What is Orthopedic Spine?

Many patients ask about the differences between a spine surgeon from an orthopedic and neurosurgical specialty. In truth, at most major hospitals on a given day, orthopedic and neurosurgical trained surgeons will be performing the same procedures on the neck and back. Many of them have trained in the same or similar institutions and fellowships.

What are the differences between an Orthopedic Spine Surgeon and a Neurosurgeon?

In general, an orthopedic spine surgeon will have completed a fellowship dedicated to spine surgery after the orthopedic residency program. Some neurosurgeons complete additional spine training after residency and others do not. They are exposed to brain and spine training in their residency and may have varying experience levels and the percentage of their practice focused on the spine.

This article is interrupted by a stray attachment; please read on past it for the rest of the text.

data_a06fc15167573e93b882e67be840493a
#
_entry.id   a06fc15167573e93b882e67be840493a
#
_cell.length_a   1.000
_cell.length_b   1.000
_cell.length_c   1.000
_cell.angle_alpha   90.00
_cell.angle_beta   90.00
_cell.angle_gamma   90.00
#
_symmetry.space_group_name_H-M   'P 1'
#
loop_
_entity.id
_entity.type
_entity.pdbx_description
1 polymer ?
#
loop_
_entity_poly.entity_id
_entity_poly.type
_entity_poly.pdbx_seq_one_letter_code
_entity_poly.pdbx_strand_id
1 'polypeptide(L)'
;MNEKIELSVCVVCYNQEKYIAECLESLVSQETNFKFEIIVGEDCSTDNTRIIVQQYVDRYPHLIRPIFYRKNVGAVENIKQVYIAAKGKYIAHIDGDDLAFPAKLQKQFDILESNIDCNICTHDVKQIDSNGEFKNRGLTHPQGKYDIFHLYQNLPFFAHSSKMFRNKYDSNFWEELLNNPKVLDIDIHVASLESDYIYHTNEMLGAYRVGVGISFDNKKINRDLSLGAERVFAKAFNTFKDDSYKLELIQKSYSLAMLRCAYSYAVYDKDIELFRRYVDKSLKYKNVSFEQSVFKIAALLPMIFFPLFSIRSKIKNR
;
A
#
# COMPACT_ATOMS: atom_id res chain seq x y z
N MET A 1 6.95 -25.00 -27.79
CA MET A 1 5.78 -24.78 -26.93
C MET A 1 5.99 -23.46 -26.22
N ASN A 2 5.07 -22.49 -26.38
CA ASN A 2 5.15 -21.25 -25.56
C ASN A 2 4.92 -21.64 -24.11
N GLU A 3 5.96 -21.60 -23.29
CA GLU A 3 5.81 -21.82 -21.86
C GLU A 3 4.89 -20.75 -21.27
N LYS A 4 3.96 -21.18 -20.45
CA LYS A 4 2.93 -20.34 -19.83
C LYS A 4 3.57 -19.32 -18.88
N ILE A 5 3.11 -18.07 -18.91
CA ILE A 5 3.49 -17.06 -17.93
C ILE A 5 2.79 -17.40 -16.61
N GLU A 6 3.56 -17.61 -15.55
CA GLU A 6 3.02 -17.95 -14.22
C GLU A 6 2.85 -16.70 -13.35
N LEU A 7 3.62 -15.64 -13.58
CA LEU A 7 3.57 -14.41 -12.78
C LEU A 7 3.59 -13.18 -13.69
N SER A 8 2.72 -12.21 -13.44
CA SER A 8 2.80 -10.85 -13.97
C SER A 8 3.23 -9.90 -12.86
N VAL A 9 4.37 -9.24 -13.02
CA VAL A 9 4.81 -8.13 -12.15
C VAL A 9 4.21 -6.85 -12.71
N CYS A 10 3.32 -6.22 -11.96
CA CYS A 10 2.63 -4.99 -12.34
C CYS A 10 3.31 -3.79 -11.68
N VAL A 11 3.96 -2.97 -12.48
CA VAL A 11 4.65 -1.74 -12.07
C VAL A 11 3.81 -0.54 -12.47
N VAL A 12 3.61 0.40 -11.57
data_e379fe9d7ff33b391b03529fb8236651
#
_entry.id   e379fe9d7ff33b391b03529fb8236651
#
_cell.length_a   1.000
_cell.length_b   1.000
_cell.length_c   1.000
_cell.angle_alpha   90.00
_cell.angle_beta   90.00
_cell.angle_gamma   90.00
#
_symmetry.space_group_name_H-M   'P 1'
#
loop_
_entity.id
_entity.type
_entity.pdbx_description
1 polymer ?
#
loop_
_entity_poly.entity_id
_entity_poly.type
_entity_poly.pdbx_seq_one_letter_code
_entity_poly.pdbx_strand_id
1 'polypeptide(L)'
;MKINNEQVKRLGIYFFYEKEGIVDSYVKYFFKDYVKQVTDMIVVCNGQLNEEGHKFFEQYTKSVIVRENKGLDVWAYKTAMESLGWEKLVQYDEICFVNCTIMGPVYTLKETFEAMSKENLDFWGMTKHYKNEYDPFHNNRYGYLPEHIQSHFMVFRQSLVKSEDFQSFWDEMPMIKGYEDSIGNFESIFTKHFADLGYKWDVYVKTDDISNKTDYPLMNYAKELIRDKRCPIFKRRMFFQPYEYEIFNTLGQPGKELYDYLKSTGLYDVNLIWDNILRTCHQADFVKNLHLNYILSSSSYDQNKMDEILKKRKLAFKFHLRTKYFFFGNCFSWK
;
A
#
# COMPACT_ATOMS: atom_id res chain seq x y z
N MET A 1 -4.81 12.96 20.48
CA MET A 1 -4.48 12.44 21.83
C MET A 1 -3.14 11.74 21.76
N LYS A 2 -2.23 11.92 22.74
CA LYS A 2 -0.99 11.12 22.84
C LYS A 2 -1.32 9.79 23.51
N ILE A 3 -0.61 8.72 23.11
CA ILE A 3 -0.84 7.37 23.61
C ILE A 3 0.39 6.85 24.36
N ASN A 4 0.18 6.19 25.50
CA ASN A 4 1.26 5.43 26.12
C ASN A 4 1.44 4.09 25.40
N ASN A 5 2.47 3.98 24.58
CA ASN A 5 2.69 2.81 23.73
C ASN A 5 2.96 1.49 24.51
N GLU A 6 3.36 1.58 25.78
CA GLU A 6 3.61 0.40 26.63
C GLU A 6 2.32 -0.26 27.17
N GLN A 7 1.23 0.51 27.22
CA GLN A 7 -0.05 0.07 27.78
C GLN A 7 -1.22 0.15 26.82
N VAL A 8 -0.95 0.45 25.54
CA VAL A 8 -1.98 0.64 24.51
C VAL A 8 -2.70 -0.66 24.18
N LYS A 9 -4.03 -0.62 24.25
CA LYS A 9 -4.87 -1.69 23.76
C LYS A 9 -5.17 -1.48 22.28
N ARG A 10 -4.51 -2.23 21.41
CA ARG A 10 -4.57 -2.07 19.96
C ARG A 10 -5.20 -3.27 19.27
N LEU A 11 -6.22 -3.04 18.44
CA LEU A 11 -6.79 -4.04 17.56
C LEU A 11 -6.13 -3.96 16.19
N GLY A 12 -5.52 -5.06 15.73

Orthopedic spine surgeons have a thorough understanding of associated joint problems that may impact the care of the spine. For example, they are able to differentiate the contribution of shoulder pathology in the setting of neck and shoulder pain or hip and sacroiliac pathology in the presence of back and leg pain. Many neurosurgeons do not have this exposure in their training.

Finally, an orthopedic spine surgeon has extensive experience in the rehabilitation of the spine as an alternative to surgery and following surgery. Many neurosurgeons do not receive this training as part of their residency.

Referrals Available for Comprehensive Spinal Care

If you would like your primary care physician to refer you to Northside Hospital Orthopedic Institute-Sports Medicine, we’re happy to provide comprehensive evaluation and expert care, including pain management, and coordinate with your doctor’s office. Our goal is your goal – to remain as active as possible with reduced pain.


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